The four-week study was prospective, randomized and parallel, with generally healthy, non-smoking subjects aged 18–65 years, who had mild-to-moderate levels of gingival inflammation. There were four treatment groups: manual toothbrush alone (MTB), manual toothbrush plus string floss (SF), manual toothbrush plus Sonicare Airfloss Pro used with Listerine (AF+L), and manual toothbrush plus Sonicare Airfloss Pro used with BreathRx (AF+B). Efficacy metrics included the assessment of gingival tissue inflammation (MGI), gingival bleeding (GBI) and surface plaque (RMNPI). Study examiners were blinded to the treatment assignment of subjects. Safety assessment included oral tissue examination and subject diary reporting of any adverse events.

A total of 290 subjects (51 in the MTB group, 79 in the SF group, 80 in the AF+L group and 80 in the AF+B group) completed the study. The mean age of subjects was 35.6 years.

Gingival inflammation outcomes (MGI)

Following four weeks of product use, the overall LS mean (SE) percent reduction from baseline was 1.10% (0.72) for MTB, 11.41% (0.58) for SF, 9.54% (0.58) for AF+L and 8.52% (0.58) for AF+B. All three IP cleaning regimens were statistically significantly more effective than manual tooth brushing alone, p<0.001 (Figure 5a).

Figure 5

Figure 5. Study 5 results: LS mean for (a) MGI, (b) GBI, (c) RMNPI, percent reduction from baseline to week 4

At week 4, the contrast test for inferiority between the IP cleaning regimens (SF versus AF+L and AF+B) was rejected (p<0.001), indicating non-inferiority of the IP cleaning regimens.

Gingival bleeding outcomes (GBI)

Following four weeks of product use, the overall LS mean (SE) percent reduction from baseline was 4.03% (2.85) for MTB, 43.31% (2.30) for SF, 40.49% (2.31) for AF+L, and 36.79% (2.30) for AF+B. All three IP cleaning regimens were statistically significantly more effective than manual tooth brushing alone, p<0.001 (Figure 5c).

Surface plaque outcomes (RMNPI)

Following four weeks of product use, the overall LS mean (SE) percent reduction from baseline was 5.70% (1.08) for MTB, 26.48% (0.87) for SF, 23.96% (0.87) for AF+L, and 22.41% (0.86) for AF+B. All three IP cleaning regimens were statistically significantly more effective than manual tooth brushing alone, p<0.001 (Figure 5b).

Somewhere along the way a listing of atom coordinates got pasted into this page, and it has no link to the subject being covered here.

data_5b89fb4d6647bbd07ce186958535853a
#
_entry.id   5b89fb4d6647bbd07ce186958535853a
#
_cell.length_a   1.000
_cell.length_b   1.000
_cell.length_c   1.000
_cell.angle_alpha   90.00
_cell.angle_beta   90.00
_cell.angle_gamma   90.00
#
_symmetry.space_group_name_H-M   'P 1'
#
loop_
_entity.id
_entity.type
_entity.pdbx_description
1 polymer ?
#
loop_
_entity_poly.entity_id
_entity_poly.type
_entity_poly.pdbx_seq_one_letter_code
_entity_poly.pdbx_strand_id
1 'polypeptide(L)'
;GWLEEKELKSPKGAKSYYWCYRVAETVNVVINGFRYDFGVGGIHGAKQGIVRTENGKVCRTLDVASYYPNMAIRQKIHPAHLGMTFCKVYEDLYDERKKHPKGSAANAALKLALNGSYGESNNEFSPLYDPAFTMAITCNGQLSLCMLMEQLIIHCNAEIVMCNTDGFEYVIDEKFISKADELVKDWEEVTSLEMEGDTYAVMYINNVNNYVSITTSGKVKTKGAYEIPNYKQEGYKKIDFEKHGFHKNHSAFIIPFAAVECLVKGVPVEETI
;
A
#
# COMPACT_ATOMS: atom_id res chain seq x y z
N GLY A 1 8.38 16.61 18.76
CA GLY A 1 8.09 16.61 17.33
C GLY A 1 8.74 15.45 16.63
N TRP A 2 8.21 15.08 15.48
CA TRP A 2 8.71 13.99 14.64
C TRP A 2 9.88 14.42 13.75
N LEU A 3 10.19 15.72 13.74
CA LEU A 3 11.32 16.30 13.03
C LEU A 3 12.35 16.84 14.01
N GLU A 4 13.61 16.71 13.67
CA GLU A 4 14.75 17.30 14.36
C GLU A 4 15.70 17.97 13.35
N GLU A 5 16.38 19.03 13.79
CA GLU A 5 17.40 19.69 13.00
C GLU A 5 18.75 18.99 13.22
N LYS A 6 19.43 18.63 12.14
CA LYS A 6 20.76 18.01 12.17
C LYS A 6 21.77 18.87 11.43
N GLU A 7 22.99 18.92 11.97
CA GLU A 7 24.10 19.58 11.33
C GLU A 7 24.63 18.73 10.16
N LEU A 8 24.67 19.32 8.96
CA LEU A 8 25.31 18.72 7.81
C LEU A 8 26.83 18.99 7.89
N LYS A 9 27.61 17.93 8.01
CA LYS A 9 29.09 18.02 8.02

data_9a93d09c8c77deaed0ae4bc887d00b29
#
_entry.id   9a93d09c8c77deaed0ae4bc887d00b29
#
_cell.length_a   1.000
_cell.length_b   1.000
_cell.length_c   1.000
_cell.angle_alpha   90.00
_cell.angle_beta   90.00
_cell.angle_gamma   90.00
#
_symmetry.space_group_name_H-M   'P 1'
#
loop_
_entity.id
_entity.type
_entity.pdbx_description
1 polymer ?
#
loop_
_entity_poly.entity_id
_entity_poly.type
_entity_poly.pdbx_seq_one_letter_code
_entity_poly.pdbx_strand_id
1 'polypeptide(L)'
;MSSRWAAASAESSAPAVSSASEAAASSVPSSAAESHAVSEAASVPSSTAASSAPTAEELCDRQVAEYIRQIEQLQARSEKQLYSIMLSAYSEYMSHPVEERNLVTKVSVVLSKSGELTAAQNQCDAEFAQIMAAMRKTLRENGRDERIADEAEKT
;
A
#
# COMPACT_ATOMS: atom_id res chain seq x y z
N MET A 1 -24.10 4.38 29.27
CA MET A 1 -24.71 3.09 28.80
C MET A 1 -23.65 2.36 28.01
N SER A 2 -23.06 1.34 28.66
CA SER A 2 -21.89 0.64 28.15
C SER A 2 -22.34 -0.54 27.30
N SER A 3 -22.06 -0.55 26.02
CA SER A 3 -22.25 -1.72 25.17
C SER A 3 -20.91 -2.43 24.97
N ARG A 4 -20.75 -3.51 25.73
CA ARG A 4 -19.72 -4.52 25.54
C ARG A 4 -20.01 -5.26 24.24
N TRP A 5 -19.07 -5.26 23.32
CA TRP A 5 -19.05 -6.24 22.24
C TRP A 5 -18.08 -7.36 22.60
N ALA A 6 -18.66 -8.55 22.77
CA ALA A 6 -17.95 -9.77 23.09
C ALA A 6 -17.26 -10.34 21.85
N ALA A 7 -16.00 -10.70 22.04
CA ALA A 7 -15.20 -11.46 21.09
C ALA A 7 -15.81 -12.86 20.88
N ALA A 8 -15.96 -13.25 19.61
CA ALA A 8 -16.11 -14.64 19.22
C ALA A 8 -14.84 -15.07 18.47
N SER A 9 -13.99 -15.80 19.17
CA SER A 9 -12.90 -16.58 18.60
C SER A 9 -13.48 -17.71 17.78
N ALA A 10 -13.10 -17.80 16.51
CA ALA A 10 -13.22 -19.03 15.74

At week 4, the contrast test for inferiority between the IP cleaning regimens (SF versus AF+L and AF+B) was rejected (p<0.001), indicating non-inferiority of the IP cleaning regimens.

Safety outcomes

There were four adverse events reported in the study. All four events were mild in severity, ‘possibly related’ to study products (two events in AF+B, one event in SF, one event in AF+L), and observed to resolution.

Study conclusions

The use of an IP cleaning regimen as an adjunct to manual tooth brushing improves gum health and reduces plaque significantly better than manual tooth brushing alone.

Among the adjunct IP cleaning regimens, Sonicare Airfloss Pro used with mouth rinse (either Philips Sonicare BreathRx or Listerine Cool Mint) dispensed to the IP space was shown to improve gum health and reduce plaque as well as the use of string floss.

Partnering with dental professionals

Following the publication of these articles, Philips went a step further and convened a forum in which to solicit feedback about the publications, and the reported study procedures, techniques and methodologies. Collecting and reporting data, while important, is not enough. Did the experimental designs have an effect on what the data ultimately demonstrated? Were the statistical methods and measurement methodologies robust? Are there alternate endpoints that should be considered in the future that are more meaningful and impactful to practitioners and patients?

Questions of this ilk were put to a meeting of Key Opinion Leaders (KOLs) who were asked to critically examine, and provide unfiltered comments on, each of the five published articles. The meeting was convened in Vienna, Austria, just prior to the 2017 Continental Europe International Association of Dental Research (CE IADR) conference. Philips was a Gold sponsor for the IADR conference, participating as an exhibitor and sponsoring a symposium on oral/systemic health. There were ten participants, from nine different countries, in attendance at this break-out KOL meeting.